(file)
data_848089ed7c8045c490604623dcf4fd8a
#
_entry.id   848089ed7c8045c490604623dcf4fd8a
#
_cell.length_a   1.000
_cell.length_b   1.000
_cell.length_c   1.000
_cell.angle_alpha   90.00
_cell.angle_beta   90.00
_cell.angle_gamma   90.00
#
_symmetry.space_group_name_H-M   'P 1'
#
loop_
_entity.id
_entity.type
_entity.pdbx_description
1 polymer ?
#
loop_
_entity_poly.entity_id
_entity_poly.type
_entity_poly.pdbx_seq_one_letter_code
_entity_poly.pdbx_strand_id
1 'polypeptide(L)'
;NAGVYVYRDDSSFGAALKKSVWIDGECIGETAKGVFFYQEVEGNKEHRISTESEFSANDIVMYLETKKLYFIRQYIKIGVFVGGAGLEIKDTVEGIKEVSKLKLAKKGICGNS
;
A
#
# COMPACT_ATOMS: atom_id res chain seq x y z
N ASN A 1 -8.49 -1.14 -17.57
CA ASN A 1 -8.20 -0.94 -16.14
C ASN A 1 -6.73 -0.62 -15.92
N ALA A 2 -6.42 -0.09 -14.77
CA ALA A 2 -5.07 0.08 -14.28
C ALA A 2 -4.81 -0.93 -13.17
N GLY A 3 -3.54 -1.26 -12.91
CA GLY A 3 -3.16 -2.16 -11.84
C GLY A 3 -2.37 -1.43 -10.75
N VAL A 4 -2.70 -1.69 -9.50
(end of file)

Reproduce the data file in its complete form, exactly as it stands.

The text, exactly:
data_848089ed7c8045c490604623dcf4fd8a
#
_entry.id   848089ed7c8045c490604623dcf4fd8a
#
_cell.length_a   1.000
_cell.length_b   1.000
_cell.length_c   1.000
_cell.angle_alpha   90.00
_cell.angle_beta   90.00
_cell.angle_gamma   90.00
#
_symmetry.space_group_name_H-M   'P 1'
#
loop_
_entity.id
_entity.type
_entity.pdbx_description
1 polymer ?
#
loop_
_entity_poly.entity_id
_entity_poly.type
_entity_poly.pdbx_seq_one_letter_code
_entity_poly.pdbx_strand_id
1 'polypeptide(L)'
;NAGVYVYRDDSSFGAALKKSVWIDGECIGETAKGVFFYQEVEGNKEHRISTESEFSANDIVMYLETKKLYFIRQYIKIGVFVGGAGLEIKDTVEGIKEVSKLKLAKKGICGNS
;
A
#
# COMPACT_ATOMS: atom_id res chain seq x y z
N ASN A 1 -8.49 -1.14 -17.57
CA ASN A 1 -8.20 -0.94 -16.14
C ASN A 1 -6.73 -0.62 -15.92
N ALA A 2 -6.42 -0.09 -14.77
CA ALA A 2 -5.07 0.08 -14.28
C ALA A 2 -4.81 -0.93 -13.17
N GLY A 3 -3.54 -1.26 -12.91
CA GLY A 3 -3.16 -2.16 -11.84
C GLY A 3 -2.37 -1.43 -10.75
N VAL A 4 -2.70 -1.69 -9.50